5. How does the unemployment benefit claims process work?
The process that unemployment benefit claims follow is not complicated. An unemployed Michigan worker files a claim. The UIA then determines if the unemployed worker is able to establish a base period. After this the UIA makes a temporary decision concerning the eligibility or disqualification of a claim. The employee and the employer are both given an opportunity to accept or reject the UIA’s initial reaction until the final decision about the claim is made.
The process seems simple enough, but putting it into practice is challenging. The process of filing and managing unemployment benefit claims can be quite chaotic. The communications sent by the UIA can be difficult to understand or may seem contradictory at times. Even human resource professionals can be perplexed and left to wonder if unemployment benefits were actually awarded to a person or not.
It may be beneficial to discuss the claims and appeals process of unemployment benefits in greater detail. The forms that the UIA sends out should also be discussed. You should be aware of what to expect from this claim and appeal process so that you have a better chance of filing a successful complaint against the claim of a former employee.
The Michigan unemployment compensation claim process is set in motion after a claimant submits a claim for benefits to the UIA. The Michigan UIA makes a preliminary decision regarding the benefits claim by using the information supplied by the claimant. At this stage the employer is not yet involved in the claims process and is therefore not informed of the submission of the claim to the UIA.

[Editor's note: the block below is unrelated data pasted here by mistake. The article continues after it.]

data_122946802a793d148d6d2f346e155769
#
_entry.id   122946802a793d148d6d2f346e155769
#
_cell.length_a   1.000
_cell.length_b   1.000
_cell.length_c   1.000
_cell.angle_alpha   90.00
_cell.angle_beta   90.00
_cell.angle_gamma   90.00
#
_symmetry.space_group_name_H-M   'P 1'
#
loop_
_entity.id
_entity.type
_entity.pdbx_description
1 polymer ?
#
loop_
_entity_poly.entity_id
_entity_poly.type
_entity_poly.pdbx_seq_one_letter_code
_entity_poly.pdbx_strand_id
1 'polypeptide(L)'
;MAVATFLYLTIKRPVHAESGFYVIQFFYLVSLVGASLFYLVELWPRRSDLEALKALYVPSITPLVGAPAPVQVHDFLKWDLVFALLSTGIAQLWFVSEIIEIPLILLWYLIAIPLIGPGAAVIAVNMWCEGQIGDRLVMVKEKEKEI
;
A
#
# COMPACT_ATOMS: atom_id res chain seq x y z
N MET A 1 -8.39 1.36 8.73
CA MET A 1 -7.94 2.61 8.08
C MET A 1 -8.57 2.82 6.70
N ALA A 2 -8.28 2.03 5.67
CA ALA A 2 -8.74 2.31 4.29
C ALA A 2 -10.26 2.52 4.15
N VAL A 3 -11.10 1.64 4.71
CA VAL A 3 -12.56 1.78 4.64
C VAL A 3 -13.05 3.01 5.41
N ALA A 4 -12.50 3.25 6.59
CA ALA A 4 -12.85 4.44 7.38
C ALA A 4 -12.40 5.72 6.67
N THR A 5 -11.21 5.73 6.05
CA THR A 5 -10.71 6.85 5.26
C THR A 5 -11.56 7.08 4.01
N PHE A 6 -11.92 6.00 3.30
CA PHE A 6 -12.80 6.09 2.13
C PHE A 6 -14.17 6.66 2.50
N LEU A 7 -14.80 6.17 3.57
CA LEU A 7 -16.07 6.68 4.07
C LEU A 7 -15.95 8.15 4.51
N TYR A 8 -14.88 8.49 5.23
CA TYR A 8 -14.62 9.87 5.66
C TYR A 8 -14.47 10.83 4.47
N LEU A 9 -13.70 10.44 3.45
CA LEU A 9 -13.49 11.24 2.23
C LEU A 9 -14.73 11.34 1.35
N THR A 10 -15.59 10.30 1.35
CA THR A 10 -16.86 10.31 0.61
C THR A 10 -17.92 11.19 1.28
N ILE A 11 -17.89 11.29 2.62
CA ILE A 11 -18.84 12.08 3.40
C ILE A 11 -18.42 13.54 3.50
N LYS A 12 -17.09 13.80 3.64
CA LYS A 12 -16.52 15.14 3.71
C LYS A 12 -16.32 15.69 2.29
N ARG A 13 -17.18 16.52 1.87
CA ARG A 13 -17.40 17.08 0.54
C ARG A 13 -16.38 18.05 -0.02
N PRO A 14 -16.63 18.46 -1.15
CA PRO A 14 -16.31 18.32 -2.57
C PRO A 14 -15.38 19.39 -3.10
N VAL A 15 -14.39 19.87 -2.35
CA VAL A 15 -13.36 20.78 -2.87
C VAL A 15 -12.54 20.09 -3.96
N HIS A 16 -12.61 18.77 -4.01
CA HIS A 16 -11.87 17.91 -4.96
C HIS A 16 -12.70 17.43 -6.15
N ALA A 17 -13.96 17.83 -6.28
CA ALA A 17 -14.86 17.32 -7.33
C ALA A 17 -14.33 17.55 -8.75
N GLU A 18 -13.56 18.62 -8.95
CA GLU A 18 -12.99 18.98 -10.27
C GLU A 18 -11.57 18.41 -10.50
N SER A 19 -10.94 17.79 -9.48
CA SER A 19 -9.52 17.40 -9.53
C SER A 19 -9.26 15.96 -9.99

5.2. Monetary Determinations
After the initial claim evaluation, the claimant and the employer involved in the claim both receive a "Monetary Determination" (UIA 1575E WR). The Monetary Determination gives the following information about the claim:
• A claimant has submitted a claim for unemployment benefits
• The amount of wages reportedly earned by the employee from the employer
• The name of the base period employer
• The name of the separating employer
• Weekly benefit rate
• The amount of the base period wages received from the employer
• Maximum benefit chargeable to the employer's experience account
• Reason for separation according to the claimant
• Whether the claimant is monetarily eligible for unemployment benefits or not
The Monetary Determination is a preliminary determination on whether or not a base period has been established by the claimant and whether or not the eligibility requirements of the Act have been met.
5.3. Protesting a Monetary Determination
The employer involved has only ten days from the mailing date of the Monetary Determination form to dispute the information enclosed in the Monetary Determination. The employer may then protest that the claimant might not qualify to receive unemployment benefits and provide the UIA with a reason why the employer thinks so. Reasons the employer might give for disqualification are illegal drug or alcohol use, discharge due to misconduct, voluntary leaving, theft and so forth. The UIA will commence with the benefit payments in accordance with the Monetary Determination if no protest is received from the employer inside the ten day protest window.